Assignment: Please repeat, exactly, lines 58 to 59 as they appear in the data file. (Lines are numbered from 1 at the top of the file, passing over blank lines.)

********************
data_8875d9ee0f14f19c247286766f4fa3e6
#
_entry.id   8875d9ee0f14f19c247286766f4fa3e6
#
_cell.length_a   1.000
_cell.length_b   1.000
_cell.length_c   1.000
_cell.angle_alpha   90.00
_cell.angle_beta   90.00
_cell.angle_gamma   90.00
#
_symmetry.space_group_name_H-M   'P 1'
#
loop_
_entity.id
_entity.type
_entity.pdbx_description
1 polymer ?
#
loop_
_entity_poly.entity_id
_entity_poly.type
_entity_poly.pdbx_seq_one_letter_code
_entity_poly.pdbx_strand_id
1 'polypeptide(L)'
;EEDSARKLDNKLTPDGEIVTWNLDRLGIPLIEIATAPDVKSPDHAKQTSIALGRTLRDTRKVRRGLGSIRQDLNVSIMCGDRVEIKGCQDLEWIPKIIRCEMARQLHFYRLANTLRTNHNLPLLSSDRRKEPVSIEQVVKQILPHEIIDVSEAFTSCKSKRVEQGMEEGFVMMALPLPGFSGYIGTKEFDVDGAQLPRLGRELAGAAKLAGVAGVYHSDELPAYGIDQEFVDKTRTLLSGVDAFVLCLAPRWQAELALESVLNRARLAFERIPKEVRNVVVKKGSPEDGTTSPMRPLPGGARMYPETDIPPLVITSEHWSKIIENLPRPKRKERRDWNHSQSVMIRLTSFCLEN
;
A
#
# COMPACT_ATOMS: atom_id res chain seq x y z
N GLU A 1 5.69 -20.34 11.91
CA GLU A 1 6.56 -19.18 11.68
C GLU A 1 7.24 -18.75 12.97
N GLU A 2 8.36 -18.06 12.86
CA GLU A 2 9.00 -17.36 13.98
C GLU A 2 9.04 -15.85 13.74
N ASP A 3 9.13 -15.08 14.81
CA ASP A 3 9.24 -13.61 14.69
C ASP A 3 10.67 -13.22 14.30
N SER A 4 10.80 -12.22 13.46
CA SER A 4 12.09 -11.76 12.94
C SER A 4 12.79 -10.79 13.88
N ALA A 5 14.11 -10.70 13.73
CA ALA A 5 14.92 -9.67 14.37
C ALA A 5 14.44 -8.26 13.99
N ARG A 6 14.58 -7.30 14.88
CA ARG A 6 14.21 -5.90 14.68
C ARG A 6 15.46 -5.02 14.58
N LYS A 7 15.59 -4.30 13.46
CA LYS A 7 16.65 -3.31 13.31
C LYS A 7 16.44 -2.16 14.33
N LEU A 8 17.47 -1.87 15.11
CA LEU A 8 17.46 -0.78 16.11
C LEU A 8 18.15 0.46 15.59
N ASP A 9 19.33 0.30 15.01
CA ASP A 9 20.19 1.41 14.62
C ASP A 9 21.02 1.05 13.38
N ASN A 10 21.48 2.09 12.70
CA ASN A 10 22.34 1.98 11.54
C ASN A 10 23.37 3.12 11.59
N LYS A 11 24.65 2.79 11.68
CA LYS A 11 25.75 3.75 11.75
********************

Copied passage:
N ASN A 10 21.48 2.09 12.70
CA ASN A 10 22.34 1.98 11.54